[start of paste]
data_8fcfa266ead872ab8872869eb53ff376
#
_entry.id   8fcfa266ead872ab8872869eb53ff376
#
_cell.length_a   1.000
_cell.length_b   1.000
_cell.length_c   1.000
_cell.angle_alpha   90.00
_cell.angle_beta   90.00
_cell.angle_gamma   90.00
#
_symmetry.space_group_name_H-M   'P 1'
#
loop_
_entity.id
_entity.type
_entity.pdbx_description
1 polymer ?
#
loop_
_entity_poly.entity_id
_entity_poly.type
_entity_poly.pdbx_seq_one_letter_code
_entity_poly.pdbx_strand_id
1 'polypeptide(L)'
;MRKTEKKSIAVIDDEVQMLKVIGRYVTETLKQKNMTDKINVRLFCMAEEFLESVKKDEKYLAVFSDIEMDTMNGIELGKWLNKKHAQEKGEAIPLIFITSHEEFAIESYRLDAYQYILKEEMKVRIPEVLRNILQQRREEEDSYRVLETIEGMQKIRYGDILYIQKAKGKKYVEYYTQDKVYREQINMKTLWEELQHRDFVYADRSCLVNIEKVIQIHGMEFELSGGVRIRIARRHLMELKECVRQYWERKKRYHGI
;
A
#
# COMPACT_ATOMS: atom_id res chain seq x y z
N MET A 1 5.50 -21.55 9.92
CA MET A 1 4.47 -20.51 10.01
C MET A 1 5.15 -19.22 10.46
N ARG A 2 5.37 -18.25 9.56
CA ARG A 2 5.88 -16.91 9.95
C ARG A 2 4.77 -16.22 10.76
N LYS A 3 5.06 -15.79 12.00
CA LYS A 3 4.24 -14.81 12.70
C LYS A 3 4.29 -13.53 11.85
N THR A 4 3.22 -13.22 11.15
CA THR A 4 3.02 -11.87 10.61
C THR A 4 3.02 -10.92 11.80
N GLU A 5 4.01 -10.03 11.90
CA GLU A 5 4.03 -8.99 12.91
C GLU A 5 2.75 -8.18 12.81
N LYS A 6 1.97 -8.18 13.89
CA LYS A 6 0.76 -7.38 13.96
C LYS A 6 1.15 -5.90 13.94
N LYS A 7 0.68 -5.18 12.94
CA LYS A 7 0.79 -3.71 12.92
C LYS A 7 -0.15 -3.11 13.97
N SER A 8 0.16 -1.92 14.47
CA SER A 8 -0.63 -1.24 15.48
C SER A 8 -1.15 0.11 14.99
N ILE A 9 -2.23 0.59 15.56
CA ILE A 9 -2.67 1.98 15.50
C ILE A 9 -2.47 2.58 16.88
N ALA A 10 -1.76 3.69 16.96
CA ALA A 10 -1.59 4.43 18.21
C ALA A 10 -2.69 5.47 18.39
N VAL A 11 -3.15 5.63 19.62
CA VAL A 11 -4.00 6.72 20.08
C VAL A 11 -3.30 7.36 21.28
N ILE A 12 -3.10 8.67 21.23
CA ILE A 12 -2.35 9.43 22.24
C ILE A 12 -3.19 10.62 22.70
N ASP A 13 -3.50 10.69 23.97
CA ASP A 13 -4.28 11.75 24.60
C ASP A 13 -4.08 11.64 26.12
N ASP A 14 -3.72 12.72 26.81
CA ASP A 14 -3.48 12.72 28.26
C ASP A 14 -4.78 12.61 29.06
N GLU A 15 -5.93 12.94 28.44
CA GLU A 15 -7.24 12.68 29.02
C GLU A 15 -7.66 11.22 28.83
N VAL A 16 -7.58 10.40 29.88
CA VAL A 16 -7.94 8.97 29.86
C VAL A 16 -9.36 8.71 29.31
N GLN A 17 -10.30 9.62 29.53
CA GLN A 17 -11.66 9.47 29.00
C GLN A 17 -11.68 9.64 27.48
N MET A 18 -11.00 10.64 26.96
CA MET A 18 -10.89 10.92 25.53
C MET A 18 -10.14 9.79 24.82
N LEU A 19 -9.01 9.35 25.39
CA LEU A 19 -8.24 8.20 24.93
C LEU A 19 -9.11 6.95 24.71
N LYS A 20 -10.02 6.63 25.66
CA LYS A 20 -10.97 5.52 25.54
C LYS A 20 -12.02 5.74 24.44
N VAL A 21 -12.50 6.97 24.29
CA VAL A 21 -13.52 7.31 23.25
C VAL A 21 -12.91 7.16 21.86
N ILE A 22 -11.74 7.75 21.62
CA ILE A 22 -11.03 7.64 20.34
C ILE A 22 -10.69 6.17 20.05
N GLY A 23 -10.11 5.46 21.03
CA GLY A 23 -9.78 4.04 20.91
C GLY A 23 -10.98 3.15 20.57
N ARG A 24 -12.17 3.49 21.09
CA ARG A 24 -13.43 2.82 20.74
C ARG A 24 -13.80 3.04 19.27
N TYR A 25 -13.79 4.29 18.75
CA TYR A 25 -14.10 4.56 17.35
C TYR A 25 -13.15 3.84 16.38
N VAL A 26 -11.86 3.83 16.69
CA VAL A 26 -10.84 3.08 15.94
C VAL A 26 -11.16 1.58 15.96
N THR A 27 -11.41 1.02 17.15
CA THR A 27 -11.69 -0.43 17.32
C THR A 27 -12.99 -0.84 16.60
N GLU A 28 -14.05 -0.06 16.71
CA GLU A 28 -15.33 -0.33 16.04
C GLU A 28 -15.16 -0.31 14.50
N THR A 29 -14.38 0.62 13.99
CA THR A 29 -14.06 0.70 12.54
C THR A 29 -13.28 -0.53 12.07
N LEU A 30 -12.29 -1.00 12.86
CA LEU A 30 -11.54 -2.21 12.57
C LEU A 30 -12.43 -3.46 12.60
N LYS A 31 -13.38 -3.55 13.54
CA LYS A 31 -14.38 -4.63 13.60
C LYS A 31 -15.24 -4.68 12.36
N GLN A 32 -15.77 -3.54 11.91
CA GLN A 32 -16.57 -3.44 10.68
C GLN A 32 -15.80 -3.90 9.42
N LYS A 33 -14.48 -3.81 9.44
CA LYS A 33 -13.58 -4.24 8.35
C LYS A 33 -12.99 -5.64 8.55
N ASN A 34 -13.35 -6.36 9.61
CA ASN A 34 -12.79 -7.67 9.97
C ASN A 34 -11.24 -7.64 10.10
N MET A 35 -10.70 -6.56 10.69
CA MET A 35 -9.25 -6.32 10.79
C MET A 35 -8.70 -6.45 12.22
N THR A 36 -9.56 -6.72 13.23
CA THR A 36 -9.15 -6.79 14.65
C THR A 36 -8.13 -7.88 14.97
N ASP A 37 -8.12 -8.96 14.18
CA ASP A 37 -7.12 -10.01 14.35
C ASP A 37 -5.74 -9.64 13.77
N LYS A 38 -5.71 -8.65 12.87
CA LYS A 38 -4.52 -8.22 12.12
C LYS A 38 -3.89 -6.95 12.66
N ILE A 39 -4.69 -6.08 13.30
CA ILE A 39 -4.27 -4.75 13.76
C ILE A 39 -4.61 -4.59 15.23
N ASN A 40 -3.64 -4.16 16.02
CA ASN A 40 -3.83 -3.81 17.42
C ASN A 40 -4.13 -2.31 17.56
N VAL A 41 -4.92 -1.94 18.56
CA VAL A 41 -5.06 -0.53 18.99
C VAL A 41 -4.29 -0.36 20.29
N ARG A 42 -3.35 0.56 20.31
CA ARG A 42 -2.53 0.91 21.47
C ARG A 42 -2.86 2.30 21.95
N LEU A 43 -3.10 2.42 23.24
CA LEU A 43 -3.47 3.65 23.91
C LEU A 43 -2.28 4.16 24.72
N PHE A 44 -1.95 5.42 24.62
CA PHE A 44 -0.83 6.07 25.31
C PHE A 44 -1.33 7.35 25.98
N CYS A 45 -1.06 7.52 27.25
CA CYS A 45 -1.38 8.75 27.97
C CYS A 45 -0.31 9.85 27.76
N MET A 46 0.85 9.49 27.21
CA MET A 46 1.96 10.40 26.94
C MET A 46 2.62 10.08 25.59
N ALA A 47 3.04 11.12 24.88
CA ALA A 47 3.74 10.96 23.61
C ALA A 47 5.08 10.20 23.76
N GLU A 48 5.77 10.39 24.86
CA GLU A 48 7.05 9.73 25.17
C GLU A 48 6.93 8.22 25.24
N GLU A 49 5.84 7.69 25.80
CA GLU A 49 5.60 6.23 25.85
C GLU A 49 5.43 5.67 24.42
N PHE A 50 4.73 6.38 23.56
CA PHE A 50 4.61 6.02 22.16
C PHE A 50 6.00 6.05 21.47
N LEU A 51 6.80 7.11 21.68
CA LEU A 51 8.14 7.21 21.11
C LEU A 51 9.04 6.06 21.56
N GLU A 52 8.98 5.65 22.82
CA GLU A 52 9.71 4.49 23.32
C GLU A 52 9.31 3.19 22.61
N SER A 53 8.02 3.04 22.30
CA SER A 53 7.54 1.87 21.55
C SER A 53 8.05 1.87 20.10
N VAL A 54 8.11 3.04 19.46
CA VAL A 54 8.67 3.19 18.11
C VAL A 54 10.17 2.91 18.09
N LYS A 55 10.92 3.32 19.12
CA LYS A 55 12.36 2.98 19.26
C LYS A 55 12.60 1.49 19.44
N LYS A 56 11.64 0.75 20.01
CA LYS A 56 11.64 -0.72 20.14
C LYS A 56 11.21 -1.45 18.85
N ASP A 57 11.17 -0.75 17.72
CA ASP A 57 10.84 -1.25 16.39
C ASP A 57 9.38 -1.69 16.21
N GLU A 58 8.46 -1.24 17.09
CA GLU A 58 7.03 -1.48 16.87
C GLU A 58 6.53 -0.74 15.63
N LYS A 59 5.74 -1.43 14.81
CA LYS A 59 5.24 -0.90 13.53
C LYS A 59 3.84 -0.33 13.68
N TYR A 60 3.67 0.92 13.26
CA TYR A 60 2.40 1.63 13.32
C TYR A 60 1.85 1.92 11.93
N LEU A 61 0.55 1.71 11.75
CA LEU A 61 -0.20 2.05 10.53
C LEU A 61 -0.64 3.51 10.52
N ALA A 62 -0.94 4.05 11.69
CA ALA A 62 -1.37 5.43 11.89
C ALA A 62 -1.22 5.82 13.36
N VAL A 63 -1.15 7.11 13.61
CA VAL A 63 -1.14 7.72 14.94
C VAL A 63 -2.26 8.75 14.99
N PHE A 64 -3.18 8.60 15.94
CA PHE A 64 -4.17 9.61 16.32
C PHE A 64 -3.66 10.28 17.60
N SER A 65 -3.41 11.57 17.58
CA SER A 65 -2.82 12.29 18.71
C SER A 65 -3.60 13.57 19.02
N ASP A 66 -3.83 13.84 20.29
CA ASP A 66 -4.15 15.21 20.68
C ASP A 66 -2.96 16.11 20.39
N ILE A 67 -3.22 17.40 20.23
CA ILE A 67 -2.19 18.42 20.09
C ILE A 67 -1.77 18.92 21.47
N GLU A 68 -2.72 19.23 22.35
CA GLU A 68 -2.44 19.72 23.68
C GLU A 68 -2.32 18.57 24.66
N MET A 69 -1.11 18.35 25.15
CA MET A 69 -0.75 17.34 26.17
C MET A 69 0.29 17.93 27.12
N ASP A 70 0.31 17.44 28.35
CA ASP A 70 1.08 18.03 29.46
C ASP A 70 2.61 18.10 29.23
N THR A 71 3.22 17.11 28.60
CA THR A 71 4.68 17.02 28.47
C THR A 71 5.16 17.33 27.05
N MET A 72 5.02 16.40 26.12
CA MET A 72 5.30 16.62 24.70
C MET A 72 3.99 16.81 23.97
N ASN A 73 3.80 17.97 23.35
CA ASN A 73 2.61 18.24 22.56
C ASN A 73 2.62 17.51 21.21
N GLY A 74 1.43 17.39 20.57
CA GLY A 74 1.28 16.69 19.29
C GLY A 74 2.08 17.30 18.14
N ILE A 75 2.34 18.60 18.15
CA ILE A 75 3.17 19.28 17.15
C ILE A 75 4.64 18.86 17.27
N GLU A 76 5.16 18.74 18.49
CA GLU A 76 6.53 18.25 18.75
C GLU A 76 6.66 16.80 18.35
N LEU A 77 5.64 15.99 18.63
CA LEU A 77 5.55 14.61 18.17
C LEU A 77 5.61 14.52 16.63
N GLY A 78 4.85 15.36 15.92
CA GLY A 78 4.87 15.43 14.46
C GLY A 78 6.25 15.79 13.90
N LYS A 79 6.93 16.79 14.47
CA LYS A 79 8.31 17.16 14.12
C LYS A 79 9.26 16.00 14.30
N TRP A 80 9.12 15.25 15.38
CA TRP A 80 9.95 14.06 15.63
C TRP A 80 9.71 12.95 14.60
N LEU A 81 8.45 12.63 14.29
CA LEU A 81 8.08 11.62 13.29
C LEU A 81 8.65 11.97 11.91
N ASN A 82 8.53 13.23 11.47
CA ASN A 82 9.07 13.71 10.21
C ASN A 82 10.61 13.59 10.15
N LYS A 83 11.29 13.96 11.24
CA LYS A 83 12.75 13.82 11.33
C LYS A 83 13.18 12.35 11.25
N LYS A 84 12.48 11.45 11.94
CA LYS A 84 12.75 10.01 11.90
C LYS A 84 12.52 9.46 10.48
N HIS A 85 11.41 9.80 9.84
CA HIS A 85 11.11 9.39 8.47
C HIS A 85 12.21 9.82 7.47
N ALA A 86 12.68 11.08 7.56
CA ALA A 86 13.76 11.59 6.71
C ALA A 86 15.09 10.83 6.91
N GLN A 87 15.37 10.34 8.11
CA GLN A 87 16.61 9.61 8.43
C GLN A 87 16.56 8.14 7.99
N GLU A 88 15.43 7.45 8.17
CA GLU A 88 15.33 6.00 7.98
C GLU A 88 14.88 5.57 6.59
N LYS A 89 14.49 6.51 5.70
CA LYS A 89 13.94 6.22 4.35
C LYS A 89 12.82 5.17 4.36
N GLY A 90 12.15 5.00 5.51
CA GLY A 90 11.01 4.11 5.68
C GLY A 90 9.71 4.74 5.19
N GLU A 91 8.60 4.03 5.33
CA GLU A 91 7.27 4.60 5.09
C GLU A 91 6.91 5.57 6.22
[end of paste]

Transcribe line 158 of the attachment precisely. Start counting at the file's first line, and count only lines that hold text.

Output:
CA LEU A 43 -3.47 3.65 23.91